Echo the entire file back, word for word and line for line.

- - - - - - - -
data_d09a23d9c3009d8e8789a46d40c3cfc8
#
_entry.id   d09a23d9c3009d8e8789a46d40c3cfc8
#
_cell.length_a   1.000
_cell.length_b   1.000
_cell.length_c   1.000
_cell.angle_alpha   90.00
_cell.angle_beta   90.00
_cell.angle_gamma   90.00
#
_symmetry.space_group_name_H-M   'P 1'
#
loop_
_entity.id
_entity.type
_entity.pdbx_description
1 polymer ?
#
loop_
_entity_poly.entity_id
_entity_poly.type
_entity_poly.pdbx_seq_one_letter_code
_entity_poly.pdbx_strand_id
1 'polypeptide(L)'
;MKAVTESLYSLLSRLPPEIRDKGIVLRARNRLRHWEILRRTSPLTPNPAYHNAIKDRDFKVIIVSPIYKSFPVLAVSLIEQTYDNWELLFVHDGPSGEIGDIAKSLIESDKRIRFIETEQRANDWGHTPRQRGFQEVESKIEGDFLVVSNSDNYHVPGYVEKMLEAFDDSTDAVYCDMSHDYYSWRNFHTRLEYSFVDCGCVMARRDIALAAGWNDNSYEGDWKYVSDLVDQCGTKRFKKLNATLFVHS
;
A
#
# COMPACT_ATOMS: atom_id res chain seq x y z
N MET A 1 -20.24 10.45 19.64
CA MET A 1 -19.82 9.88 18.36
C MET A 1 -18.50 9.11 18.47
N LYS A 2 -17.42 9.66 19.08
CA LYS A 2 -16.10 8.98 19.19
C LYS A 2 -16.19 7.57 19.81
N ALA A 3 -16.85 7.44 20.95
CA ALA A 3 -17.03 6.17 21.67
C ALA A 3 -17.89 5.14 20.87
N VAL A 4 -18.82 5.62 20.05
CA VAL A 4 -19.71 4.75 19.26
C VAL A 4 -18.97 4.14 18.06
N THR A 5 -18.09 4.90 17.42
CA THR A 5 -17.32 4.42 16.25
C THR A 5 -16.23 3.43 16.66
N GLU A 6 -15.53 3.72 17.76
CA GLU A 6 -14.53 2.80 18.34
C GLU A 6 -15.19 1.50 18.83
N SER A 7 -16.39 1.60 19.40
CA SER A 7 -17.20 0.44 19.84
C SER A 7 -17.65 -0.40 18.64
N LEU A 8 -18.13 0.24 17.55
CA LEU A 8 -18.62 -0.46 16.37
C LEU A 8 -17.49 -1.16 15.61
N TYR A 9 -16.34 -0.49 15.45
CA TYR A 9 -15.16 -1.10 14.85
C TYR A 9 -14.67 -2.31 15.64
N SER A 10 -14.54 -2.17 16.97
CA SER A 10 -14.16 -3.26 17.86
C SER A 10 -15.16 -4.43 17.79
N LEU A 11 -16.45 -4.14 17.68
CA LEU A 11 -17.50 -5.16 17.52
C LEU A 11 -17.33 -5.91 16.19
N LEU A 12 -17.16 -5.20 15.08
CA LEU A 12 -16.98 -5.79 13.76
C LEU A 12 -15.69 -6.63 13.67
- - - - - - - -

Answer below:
data_d09a23d9c3009d8e8789a46d40c3cfc8
#
_entry.id   d09a23d9c3009d8e8789a46d40c3cfc8
#
_cell.length_a   1.000
_cell.length_b   1.000
_cell.length_c   1.000
_cell.angle_alpha   90.00
_cell.angle_beta   90.00
_cell.angle_gamma   90.00
#
_symmetry.space_group_name_H-M   'P 1'
#
loop_
_entity.id
_entity.type
_entity.pdbx_description
1 polymer ?
#
loop_
_entity_poly.entity_id
_entity_poly.type
_entity_poly.pdbx_seq_one_letter_code
_entity_poly.pdbx_strand_id
1 'polypeptide(L)'
;MKAVTESLYSLLSRLPPEIRDKGIVLRARNRLRHWEILRRTSPLTPNPAYHNAIKDRDFKVIIVSPIYKSFPVLAVSLIEQTYDNWELLFVHDGPSGEIGDIAKSLIESDKRIRFIETEQRANDWGHTPRQRGFQEVESKIEGDFLVVSNSDNYHVPGYVEKMLEAFDDSTDAVYCDMSHDYYSWRNFHTRLEYSFVDCGCVMARRDIALAAGWNDNSYEGDWKYVSDLVDQCGTKRFKKLNATLFVHS
;
A
#
# COMPACT_ATOMS: atom_id res chain seq x y z
N MET A 1 -20.24 10.45 19.64
CA MET A 1 -19.82 9.88 18.36
C MET A 1 -18.50 9.11 18.47
N LYS A 2 -17.42 9.66 19.08
CA LYS A 2 -16.10 8.98 19.19
C LYS A 2 -16.19 7.57 19.81
N ALA A 3 -16.85 7.44 20.95
CA ALA A 3 -17.03 6.17 21.67
C ALA A 3 -17.89 5.14 20.87
N VAL A 4 -18.82 5.62 20.05
CA VAL A 4 -19.71 4.75 19.26
C VAL A 4 -18.97 4.14 18.06
N THR A 5 -18.09 4.90 17.42
CA THR A 5 -17.32 4.42 16.25
C THR A 5 -16.23 3.43 16.66
N GLU A 6 -15.53 3.72 17.76
CA GLU A 6 -14.53 2.80 18.34
C GLU A 6 -15.19 1.50 18.83
N SER A 7 -16.39 1.60 19.40
CA SER A 7 -17.20 0.44 19.84
C SER A 7 -17.65 -0.40 18.64
N LEU A 8 -18.13 0.24 17.55
CA LEU A 8 -18.62 -0.46 16.37
C LEU A 8 -17.49 -1.16 15.61
N TYR A 9 -16.34 -0.49 15.45
CA TYR A 9 -15.16 -1.10 14.85
C TYR A 9 -14.67 -2.31 15.64
N SER A 10 -14.54 -2.17 16.97
CA SER A 10 -14.16 -3.26 17.86
C SER A 10 -15.16 -4.43 17.79
N LEU A 11 -16.45 -4.14 17.68
CA LEU A 11 -17.50 -5.16 17.52
C LEU A 11 -17.33 -5.91 16.19
N LEU A 12 -17.16 -5.20 15.08
CA LEU A 12 -16.98 -5.79 13.76
C LEU A 12 -15.69 -6.63 13.67